That means that formal learning really should be focused on proprietary activities. Don’t design training on commercial tools, that exists. Save the effort to do a real course for those things that are fixed for long enough and specific to your organization.  And make it meaningful: contexts that the user gets, skills that the user recognizes are needed, and that will make a real impact on the business.  Done properly, with sufficient practice, it will take time and money: formal learning should be expensive, so use those precious resources where and when it really should be applied.

Performance support is more likely to add value in the moment, helping augment our limited memory and working memory capacity. When people need to be focused on the task, designing or curating resources to be used in the moment is a more cost-effective option, though again to be used appropriately.  If things are changing too fast, or the situation’s unique, there are better options.  And when you are developing or sourcing support, realize that less is more.  Look to be minimalist, and your performers (and the bottom line) will thank you.

If things are changing too fast, or the situation’s  new and unique (which will be happening more often), the network is likely to be your best resource and likely should be your first.  The role here is to make sure that the network is available and vibrant. Facilitation of dialog, and skills, will make this solution the most powerful one in a company that intends to thrive.

The infrastructure, beyond the usual integration of tools, needs to take another level down, and start treating content as an asset that drives outcomes.  The steps that matter are to get detailed about the content structures, the model, underneath, and the associated governance. At the end, it requires a focus on semantics, what labels we have and how we define and describe content to move forward into personalization and contextualization.

Finally, we need to measure what we’re doing, and we have to stop doing it on efficiencies. How much it costs us per seat hour doesn’t matter if that time in the seat isn’t achieving anything. We need to be measuring real business effects: are we increasing sales, decreasing costs or errors, solving problems faster, decreasing time to market, increasing customer satisfaction, the list goes on.  Then, and only then, should we be worrying about efficiencies. Yes, we should be smart about our investments, but all the efficiency in the world about doing something inane is just kind of silly.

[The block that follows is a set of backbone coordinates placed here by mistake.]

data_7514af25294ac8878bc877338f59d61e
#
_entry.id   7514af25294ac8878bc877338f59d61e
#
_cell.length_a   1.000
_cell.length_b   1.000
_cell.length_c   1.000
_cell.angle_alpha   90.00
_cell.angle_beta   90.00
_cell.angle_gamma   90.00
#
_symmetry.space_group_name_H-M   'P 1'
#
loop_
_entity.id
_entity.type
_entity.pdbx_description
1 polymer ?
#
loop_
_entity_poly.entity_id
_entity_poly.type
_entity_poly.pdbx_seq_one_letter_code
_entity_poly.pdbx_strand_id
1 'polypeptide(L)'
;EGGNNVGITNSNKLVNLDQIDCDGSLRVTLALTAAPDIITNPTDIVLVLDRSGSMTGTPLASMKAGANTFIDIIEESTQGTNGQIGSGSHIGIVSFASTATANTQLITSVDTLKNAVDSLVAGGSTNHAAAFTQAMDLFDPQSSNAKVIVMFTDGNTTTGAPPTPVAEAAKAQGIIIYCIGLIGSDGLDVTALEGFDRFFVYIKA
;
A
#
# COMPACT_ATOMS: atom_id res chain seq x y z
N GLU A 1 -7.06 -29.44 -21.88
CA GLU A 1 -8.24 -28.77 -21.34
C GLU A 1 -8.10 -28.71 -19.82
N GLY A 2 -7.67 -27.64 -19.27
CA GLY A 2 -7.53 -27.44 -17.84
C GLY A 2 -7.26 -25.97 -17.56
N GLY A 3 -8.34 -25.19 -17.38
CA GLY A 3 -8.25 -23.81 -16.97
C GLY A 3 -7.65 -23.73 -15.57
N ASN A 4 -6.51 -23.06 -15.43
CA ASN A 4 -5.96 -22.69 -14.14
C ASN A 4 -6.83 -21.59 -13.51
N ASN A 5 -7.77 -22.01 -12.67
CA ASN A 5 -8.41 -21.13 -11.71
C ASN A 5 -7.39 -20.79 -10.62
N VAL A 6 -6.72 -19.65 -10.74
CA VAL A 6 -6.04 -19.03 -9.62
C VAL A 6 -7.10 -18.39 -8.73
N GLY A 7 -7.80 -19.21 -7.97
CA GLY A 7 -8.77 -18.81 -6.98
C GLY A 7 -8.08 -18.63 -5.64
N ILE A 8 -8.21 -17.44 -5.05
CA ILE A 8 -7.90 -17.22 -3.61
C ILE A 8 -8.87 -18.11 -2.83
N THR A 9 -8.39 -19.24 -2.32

So, does this make sense?  Any tuning or clarification needed? Feedback welcome.

 

16 October 2013

What does change(d) look like?

Clark @ 6:52 AM

In an post this past spring, I opined that we do have to change.  One obvious related question is what that change would look like.  What would an effective L&D unit be doing, and what would the employee/manager/exec experience be?  This is a longer topic, but here’re some initial thoughts that I really would welcome your thoughts on.

I see employees experiencing less ‘training’.  As I’ve said, effective training is expensive when done properly, and should be used only when significant skill shifts are needed.  It should only be for proprietary approaches, otherwise you should use others’ materials.  And it only is for upskilling new employees (and only when needed), or when a significant change is happening.

I’d expect to see more performance support, easily accessible via user-centric portals and search and delivered when and where needed.  Similarly social would play a much more central role, arguably our first recourse.  Employees would be tightly coupled to their work teams, and more loosely coupled to their communities of practice.  Teams would be diverse and flexible, and group work would be the norm.

Resources would be sometimes created, sometimes crowd-sourced within (or without) the organization, and sometimes curated.  Much curation would happen by individual in communities monitoring the larger network, individuals in teams bringing in relevant elements from their communities, and sharing back reflections and outcomes that inform the community while communities would share back to the larger network.  This is the vision of the Coherent Organization.